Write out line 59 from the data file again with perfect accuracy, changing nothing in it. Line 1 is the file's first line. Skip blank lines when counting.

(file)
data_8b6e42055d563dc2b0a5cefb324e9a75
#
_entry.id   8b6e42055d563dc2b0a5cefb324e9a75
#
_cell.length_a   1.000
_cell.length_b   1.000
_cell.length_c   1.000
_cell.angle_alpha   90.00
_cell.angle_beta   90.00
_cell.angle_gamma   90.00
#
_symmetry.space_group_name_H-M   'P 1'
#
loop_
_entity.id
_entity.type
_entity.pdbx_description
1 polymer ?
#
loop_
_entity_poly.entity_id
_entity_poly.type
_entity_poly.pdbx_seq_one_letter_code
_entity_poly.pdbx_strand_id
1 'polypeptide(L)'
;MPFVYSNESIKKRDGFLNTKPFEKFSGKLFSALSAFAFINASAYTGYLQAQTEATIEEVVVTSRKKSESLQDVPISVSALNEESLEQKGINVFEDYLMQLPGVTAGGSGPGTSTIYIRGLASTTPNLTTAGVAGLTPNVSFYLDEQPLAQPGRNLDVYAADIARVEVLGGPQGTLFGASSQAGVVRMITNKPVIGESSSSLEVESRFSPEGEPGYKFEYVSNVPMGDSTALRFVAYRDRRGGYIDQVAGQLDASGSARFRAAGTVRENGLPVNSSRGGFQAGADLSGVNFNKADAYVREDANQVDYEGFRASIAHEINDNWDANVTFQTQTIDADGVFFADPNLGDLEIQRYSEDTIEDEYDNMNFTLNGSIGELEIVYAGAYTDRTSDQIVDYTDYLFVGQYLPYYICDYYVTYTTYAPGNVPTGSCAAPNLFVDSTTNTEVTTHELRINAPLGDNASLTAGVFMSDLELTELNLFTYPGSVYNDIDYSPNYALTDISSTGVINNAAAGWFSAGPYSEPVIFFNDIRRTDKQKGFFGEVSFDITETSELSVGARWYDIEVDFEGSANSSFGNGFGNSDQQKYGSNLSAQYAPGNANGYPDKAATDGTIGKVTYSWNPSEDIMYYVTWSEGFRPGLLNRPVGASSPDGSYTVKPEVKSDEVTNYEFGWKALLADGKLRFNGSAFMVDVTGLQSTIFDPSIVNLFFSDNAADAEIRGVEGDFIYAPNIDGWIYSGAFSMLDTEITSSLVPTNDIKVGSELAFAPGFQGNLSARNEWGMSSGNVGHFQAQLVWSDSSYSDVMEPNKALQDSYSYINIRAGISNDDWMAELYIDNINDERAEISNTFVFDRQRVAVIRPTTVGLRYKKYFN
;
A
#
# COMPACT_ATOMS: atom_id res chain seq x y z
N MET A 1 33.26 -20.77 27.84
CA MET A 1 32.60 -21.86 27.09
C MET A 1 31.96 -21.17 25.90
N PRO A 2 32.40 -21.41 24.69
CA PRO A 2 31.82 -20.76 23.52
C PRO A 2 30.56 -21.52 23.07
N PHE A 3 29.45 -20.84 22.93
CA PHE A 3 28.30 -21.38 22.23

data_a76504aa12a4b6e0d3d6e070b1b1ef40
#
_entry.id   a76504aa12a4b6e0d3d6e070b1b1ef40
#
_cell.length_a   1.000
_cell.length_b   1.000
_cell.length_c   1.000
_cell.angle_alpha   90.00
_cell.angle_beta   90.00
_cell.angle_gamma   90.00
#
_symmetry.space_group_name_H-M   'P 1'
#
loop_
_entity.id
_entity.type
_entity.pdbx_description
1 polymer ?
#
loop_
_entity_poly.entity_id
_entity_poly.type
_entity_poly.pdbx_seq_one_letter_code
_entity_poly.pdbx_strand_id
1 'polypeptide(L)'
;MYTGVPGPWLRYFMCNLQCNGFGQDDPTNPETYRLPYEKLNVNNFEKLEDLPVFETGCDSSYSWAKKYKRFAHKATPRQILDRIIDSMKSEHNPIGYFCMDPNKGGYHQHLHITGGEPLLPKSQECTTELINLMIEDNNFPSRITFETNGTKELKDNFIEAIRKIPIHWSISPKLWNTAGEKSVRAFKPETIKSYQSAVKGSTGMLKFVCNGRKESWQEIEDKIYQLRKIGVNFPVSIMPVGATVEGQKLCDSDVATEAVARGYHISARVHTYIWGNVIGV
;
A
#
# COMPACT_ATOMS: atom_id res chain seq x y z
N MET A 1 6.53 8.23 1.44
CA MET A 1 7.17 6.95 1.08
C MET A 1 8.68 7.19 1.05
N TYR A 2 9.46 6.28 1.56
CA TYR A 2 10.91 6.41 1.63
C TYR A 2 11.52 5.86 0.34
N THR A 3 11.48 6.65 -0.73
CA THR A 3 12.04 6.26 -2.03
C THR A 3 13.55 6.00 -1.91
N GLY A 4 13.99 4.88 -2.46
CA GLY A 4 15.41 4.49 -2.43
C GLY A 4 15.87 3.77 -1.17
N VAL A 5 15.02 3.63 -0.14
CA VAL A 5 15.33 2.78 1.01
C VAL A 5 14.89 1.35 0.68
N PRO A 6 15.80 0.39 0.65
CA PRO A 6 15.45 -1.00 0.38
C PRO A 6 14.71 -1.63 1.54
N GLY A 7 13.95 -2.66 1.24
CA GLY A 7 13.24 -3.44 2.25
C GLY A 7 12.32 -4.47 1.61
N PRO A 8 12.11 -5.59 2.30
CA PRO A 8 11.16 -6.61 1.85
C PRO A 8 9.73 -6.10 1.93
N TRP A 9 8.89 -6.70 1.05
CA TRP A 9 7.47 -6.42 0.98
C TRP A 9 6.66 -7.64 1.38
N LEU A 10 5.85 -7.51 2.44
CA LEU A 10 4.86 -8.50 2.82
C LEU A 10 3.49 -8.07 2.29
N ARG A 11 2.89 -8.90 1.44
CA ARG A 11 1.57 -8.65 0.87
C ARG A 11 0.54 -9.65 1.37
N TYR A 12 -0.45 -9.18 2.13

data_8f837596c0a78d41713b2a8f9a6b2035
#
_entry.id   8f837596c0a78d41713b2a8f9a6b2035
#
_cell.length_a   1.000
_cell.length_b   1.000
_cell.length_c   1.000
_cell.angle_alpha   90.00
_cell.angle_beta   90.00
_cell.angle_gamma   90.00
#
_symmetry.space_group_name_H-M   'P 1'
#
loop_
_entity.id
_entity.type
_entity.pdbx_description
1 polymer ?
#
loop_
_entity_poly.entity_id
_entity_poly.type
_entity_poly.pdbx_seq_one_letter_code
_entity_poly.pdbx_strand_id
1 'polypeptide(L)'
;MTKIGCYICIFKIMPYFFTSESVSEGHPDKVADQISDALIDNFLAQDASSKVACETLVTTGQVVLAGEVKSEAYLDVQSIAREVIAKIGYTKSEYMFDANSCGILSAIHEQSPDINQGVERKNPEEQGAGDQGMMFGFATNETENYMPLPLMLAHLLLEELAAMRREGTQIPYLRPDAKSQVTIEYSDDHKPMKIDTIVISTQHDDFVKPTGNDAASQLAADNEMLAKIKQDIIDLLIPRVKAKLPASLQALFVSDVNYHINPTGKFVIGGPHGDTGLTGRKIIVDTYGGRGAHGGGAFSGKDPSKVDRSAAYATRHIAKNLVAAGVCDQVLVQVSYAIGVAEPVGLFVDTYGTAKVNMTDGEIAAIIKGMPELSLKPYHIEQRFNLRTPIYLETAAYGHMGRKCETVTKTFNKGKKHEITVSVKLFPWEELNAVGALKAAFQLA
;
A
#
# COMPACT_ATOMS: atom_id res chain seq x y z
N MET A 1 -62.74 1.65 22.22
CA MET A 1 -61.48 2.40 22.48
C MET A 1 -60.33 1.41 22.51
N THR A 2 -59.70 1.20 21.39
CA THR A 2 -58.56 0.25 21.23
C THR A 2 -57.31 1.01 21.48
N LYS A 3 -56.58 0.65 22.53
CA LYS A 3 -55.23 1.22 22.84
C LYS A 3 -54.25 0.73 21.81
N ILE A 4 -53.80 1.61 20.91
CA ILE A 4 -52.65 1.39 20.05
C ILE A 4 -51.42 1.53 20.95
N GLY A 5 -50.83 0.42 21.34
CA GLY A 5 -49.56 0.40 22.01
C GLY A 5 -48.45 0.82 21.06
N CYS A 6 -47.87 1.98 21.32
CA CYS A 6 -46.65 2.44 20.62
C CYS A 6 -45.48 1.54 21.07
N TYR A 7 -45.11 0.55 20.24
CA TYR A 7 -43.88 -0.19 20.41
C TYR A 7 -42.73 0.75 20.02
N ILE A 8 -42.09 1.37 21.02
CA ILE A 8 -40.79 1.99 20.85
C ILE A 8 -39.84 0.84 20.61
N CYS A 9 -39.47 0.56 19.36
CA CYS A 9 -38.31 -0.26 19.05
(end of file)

_entity_poly.entity_id